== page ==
Describir los factores de riesgo sociodemográficos, clínicos, inmunológicos y ambientales en pacientes colombianos con LES y comparar la población con y sin NL para establecer posibles asociaciones.

Materiales y métodos

Se incluyeron 1175 pacientes con LES, se analizaron variables sociodemográficas, clínicas, inmunológicas y ambientales, tomadas de bases de datos de registros cínicos. Los análisis bivariados y multivariados se realizaron utilizando la presencia de NL como desenlace.


La prevalencia de NL fue del 38,7%. Las variables significativamente asociadas con NL incluyeron sexo masculino (OR 1.98), una duración del LES>10 años (OR 1.48), anti-ADN positivo (OR 1.34), anti-Sm positivo (OR 1.45) y tabaquismo (OR 1.66), mientras que la ausencia de exposición al tabaco se comportó como factor protector (OR 0.52).


Se describen los factores potenciales asociados con NL en una población latinoamericana. El tabaquismo se presenta como un factor de riesgo susceptible de intervención. El sexo masculino y su asociación con NL ya ha sido reportado en otras poblaciones latinoamericanas. Se requieren investigaciones a gran escala en otras poblaciones para explicar mejor estas asociaciones.

Palabras clave:
Lupus eritematoso sistémico
Nefritis lúpica
Factores asociados
Texto completo

Over the past decades, incidence of SLE (Systemic Lupus Erythematosus) has increased due to early case detection and improved survival of patients. SLE presents at an earlier age and has a more severe presentation in African-American, Native American, Asian, and Hispanic populations.1 Worldwide, lupus nephritis (LN) is observed in 29–60% of SLE patients,2 it has a negative impact in renal survival and patient mortality. Despite proper immunosuppressive therapy, up to 44% of lupus nephritis patients develop end-stage renal disease (ESRD), and 10-year overall survival ranges from 46% to 95%.2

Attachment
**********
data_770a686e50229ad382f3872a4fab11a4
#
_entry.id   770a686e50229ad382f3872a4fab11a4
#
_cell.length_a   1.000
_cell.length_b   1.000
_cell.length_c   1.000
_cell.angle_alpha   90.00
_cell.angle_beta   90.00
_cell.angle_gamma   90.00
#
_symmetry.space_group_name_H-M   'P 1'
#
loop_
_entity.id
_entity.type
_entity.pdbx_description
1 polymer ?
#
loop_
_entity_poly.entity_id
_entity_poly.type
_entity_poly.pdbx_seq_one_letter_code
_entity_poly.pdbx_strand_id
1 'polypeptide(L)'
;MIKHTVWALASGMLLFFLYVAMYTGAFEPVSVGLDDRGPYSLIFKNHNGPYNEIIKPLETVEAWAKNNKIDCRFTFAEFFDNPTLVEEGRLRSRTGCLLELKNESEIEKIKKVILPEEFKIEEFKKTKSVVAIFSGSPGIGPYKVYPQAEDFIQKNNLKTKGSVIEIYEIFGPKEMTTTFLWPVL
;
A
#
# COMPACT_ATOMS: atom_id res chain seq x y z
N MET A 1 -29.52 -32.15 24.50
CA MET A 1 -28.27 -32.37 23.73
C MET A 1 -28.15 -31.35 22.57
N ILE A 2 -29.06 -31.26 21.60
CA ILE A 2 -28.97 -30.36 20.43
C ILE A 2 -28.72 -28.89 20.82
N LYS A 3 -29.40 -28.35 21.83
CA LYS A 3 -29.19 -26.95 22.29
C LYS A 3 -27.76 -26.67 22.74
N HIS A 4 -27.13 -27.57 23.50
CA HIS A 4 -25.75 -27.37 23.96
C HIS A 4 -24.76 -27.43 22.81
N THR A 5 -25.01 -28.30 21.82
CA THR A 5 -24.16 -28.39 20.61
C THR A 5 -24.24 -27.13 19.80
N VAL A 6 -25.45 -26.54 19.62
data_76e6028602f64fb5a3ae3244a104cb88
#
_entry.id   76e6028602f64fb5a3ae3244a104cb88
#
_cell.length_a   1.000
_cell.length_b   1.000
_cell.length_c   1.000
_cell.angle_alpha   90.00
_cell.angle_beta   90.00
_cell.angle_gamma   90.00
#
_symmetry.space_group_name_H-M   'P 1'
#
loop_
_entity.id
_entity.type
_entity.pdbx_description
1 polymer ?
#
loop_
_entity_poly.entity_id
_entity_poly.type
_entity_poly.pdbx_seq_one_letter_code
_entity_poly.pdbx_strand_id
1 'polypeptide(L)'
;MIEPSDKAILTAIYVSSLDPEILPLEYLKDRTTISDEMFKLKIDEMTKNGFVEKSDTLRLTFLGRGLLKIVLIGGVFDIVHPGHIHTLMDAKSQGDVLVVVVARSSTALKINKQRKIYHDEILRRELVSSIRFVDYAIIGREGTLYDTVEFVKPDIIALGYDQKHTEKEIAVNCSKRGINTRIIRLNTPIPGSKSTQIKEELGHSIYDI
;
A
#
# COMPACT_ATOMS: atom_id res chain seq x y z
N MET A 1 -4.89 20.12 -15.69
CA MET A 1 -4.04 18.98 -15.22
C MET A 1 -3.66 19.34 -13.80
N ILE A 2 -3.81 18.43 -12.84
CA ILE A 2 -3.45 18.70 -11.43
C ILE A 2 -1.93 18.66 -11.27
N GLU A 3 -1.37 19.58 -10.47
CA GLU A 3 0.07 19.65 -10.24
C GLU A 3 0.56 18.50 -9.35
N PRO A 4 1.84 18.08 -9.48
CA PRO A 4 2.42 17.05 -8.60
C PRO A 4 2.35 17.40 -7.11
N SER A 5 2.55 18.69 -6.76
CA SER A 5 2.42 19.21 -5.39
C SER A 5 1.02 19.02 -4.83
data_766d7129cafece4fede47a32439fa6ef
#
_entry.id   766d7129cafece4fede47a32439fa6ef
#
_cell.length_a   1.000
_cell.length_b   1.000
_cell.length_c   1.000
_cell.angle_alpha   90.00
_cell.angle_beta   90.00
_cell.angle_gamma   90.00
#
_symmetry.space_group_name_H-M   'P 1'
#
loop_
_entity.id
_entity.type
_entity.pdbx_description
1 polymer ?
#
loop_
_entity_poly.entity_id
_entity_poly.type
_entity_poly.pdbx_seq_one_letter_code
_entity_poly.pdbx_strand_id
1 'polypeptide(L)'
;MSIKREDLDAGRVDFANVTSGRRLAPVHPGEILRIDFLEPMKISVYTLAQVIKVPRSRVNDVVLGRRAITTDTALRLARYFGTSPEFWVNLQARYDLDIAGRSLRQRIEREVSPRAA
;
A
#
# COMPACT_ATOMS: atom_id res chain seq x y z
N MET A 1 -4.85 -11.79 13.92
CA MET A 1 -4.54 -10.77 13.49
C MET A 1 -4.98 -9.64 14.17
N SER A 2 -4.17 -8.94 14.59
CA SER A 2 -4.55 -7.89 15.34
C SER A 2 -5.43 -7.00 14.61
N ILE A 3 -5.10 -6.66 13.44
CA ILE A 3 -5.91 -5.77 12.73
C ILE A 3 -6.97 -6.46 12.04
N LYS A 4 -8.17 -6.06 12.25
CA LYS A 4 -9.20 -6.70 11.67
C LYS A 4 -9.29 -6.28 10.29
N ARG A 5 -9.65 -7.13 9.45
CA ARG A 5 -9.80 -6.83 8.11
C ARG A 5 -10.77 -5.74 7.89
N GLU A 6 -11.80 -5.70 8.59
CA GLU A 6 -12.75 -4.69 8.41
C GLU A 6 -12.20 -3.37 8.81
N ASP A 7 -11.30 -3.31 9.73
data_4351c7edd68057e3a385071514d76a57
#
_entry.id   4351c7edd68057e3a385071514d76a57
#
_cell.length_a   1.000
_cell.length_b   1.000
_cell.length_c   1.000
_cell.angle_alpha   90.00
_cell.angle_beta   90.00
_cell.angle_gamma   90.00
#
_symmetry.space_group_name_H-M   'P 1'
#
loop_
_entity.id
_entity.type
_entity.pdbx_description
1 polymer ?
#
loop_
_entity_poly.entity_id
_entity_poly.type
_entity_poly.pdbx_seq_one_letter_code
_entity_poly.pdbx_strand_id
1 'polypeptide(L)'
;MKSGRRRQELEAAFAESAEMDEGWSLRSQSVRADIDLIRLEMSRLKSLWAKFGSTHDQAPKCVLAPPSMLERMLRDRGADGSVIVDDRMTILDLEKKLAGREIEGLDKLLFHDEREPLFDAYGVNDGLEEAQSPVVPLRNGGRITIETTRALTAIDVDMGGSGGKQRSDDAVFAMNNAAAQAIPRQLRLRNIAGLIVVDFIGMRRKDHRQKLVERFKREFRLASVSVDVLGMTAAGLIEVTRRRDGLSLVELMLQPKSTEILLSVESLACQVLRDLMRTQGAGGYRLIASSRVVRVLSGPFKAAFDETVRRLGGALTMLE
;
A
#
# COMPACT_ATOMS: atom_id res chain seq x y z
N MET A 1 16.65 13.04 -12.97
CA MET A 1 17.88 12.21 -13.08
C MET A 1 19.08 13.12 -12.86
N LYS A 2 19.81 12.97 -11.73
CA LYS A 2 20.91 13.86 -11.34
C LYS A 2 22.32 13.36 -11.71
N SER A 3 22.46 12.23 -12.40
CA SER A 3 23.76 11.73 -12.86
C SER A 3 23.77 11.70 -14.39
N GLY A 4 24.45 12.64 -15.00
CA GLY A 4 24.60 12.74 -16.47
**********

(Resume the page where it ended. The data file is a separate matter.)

Several cohorts have tried to address the risk factors associated with lupus nephritis. For example, the LUMINA cohort3 established that lupus nephritis occurs more frequently in Hispanics and African-Americans. Other studies have shown that variables such as male sex can be associated with a clinically different phenotype of the disease that has a more aggressive course and a higher incidence of renal involvement.4,5 Additionally, potential clinical predictors of renal involvement have been identified, finding a relationship of lupus nephritis with other clinical manifestations of SLE such as cardiovascular disease (i.e. arterial hypertension), serositis and cutaneous manifestations (i.e. malar rash). There is also a relationship with serological biomarkers (i.e. anti-Sm antibodies, low complement levels, high titers of antibodies against dsDNA), sociodemographic factors (i.e. age at onset, socioeconomic level), genetic and urinary markers.6 The identification of risk factors and predictors of poor prognosis may allow early interventions that could impact favorably on outcomes (Fig. 1).

Fig. 1

Therefore, the aim of this study is to describe sociodemographic, clinical, immunological, and environmental risk factors in Colombian SLE patients, and compare the population with and without nephritis, in order to establish possible associations. With this study, the reader will be able to identify risk factors and predictors of poor prognosis associated with lupus nephritis in a population representative of Latin America ethnic groups.

Materials and methodsStudy design

This is a cross-sectional study of SLE patients that were evaluated between 2007 and 2015 at an institution specialized in rheumatology. We excluded patients who did not meet the ACR 1997 or SLICC 2012 SLE classification criteria In addition, patients without enough clinical record information to label an individual as SLE patient by classification criteria were excluded. During medical care, an interview and structured survey was conducted and later registered in a database. Sociodemographic, clinical, immunological, and environmental exposure variables were analyzed.